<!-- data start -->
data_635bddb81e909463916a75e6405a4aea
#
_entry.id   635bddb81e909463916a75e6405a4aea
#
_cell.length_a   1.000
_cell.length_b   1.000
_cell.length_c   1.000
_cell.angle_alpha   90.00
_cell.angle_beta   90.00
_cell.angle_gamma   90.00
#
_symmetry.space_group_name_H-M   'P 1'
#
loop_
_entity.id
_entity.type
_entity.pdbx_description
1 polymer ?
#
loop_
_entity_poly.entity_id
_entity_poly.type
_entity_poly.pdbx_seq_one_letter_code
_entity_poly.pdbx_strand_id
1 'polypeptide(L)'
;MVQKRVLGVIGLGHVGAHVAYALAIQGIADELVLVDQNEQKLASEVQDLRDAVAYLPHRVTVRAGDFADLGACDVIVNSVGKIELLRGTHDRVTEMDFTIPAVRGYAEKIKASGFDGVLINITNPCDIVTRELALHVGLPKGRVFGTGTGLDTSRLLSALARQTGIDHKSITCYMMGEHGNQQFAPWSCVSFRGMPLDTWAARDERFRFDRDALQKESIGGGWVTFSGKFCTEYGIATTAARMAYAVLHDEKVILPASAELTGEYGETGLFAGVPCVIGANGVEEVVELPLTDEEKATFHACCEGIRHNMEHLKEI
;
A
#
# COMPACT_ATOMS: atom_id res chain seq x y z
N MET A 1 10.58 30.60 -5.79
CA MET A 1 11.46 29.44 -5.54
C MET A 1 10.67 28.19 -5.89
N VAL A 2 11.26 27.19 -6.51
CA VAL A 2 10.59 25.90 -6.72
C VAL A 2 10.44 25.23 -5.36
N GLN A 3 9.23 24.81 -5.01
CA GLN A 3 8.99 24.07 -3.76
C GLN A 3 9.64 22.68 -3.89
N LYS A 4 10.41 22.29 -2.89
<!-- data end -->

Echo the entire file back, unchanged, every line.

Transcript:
data_635bddb81e909463916a75e6405a4aea
#
_entry.id   635bddb81e909463916a75e6405a4aea
#
_cell.length_a   1.000
_cell.length_b   1.000
_cell.length_c   1.000
_cell.angle_alpha   90.00
_cell.angle_beta   90.00
_cell.angle_gamma   90.00
#
_symmetry.space_group_name_H-M   'P 1'
#
loop_
_entity.id
_entity.type
_entity.pdbx_description
1 polymer ?
#
loop_
_entity_poly.entity_id
_entity_poly.type
_entity_poly.pdbx_seq_one_letter_code
_entity_poly.pdbx_strand_id
1 'polypeptide(L)'
;MVQKRVLGVIGLGHVGAHVAYALAIQGIADELVLVDQNEQKLASEVQDLRDAVAYLPHRVTVRAGDFADLGACDVIVNSVGKIELLRGTHDRVTEMDFTIPAVRGYAEKIKASGFDGVLINITNPCDIVTRELALHVGLPKGRVFGTGTGLDTSRLLSALARQTGIDHKSITCYMMGEHGNQQFAPWSCVSFRGMPLDTWAARDERFRFDRDALQKESIGGGWVTFSGKFCTEYGIATTAARMAYAVLHDEKVILPASAELTGEYGETGLFAGVPCVIGANGVEEVVELPLTDEEKATFHACCEGIRHNMEHLKEI
;
A
#
# COMPACT_ATOMS: atom_id res chain seq x y z
N MET A 1 10.58 30.60 -5.79
CA MET A 1 11.46 29.44 -5.54
C MET A 1 10.67 28.19 -5.89
N VAL A 2 11.26 27.19 -6.51
CA VAL A 2 10.59 25.90 -6.72
C VAL A 2 10.44 25.23 -5.36
N GLN A 3 9.23 24.81 -5.01
CA GLN A 3 8.99 24.07 -3.76
C GLN A 3 9.64 22.68 -3.89
N LYS A 4 10.41 22.29 -2.89